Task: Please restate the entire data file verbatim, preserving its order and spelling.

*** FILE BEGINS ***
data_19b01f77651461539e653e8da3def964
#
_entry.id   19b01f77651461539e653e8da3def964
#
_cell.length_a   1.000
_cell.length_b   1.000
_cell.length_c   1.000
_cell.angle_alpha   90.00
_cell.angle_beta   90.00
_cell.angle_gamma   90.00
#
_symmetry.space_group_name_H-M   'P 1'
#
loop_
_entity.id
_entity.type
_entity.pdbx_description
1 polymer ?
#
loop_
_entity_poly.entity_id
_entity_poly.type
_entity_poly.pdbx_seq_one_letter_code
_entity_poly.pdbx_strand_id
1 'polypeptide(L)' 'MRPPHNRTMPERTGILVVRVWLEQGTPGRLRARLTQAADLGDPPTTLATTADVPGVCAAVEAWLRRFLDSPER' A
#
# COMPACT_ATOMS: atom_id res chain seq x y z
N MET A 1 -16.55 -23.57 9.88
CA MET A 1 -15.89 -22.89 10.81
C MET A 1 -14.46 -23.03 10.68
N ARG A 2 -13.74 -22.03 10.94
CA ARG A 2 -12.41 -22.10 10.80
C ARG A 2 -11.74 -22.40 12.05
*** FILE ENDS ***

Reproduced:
data_19b01f77651461539e653e8da3def964
#
_entry.id   19b01f77651461539e653e8da3def964
#
_cell.length_a   1.000
_cell.length_b   1.000
_cell.length_c   1.000
_cell.angle_alpha   90.00
_cell.angle_beta   90.00
_cell.angle_gamma   90.00
#
_symmetry.space_group_name_H-M   'P 1'
#
loop_
_entity.id
_entity.type
_entity.pdbx_description
1 polymer ?
#
loop_
_entity_poly.entity_id
_entity_poly.type
_entity_poly.pdbx_seq_one_letter_code
_entity_poly.pdbx_strand_id
1 'polypeptide(L)' 'MRPPHNRTMPERTGILVVRVWLEQGTPGRLRARLTQAADLGDPPTTLATTADVPGVCAAVEAWLRRFLDSPER' A
#
# COMPACT_ATOMS: atom_id res chain seq x y z
N MET A 1 -16.55 -23.57 9.88
CA MET A 1 -15.89 -22.89 10.81
C MET A 1 -14.46 -23.03 10.68
N ARG A 2 -13.74 -22.03 10.94
CA ARG A 2 -12.41 -22.10 10.80
C ARG A 2 -11.74 -22.40 12.05